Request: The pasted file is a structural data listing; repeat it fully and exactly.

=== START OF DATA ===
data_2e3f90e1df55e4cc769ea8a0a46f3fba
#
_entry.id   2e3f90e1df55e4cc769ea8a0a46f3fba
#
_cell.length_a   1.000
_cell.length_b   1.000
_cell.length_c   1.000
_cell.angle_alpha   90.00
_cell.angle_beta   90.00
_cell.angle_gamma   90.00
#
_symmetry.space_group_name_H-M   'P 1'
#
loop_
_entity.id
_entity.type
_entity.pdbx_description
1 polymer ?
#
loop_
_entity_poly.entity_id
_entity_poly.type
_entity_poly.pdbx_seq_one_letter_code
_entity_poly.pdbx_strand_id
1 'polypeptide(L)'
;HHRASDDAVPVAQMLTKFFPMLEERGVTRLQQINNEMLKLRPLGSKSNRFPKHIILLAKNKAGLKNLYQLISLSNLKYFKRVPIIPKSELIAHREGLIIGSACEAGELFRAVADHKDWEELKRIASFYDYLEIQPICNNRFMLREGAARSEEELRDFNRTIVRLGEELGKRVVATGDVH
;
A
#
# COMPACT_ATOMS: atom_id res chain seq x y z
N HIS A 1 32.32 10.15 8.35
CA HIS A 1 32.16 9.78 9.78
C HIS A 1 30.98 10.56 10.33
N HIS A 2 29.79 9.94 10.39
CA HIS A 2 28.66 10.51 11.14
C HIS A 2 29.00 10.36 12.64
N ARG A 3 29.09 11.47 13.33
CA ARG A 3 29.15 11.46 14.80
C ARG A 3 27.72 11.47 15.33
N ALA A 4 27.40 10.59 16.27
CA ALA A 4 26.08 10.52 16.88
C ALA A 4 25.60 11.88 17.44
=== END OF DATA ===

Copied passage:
data_2e3f90e1df55e4cc769ea8a0a46f3fba
#
_entry.id   2e3f90e1df55e4cc769ea8a0a46f3fba
#
_cell.length_a   1.000
_cell.length_b   1.000
_cell.length_c   1.000
_cell.angle_alpha   90.00
_cell.angle_beta   90.00
_cell.angle_gamma   90.00
#
_symmetry.space_group_name_H-M   'P 1'
#
loop_
_entity.id
_entity.type
_entity.pdbx_description
1 polymer ?
#
loop_
_entity_poly.entity_id
_entity_poly.type
_entity_poly.pdbx_seq_one_letter_code
_entity_poly.pdbx_strand_id
1 'polypeptide(L)'
;HHRASDDAVPVAQMLTKFFPMLEERGVTRLQQINNEMLKLRPLGSKSNRFPKHIILLAKNKAGLKNLYQLISLSNLKYFKRVPIIPKSELIAHREGLIIGSACEAGELFRAVADHKDWEELKRIASFYDYLEIQPICNNRFMLREGAARSEEELRDFNRTIVRLGEELGKRVVATGDVH
;
A
#
# COMPACT_ATOMS: atom_id res chain seq x y z
N HIS A 1 32.32 10.15 8.35
CA HIS A 1 32.16 9.78 9.78
C HIS A 1 30.98 10.56 10.33
N HIS A 2 29.79 9.94 10.39
CA HIS A 2 28.66 10.51 11.14
C HIS A 2 29.00 10.36 12.64
N ARG A 3 29.09 11.47 13.33
CA ARG A 3 29.15 11.46 14.80
C ARG A 3 27.72 11.47 15.33
N ALA A 4 27.40 10.59 16.27
CA ALA A 4 26.08 10.52 16.88
C ALA A 4 25.60 11.88 17.44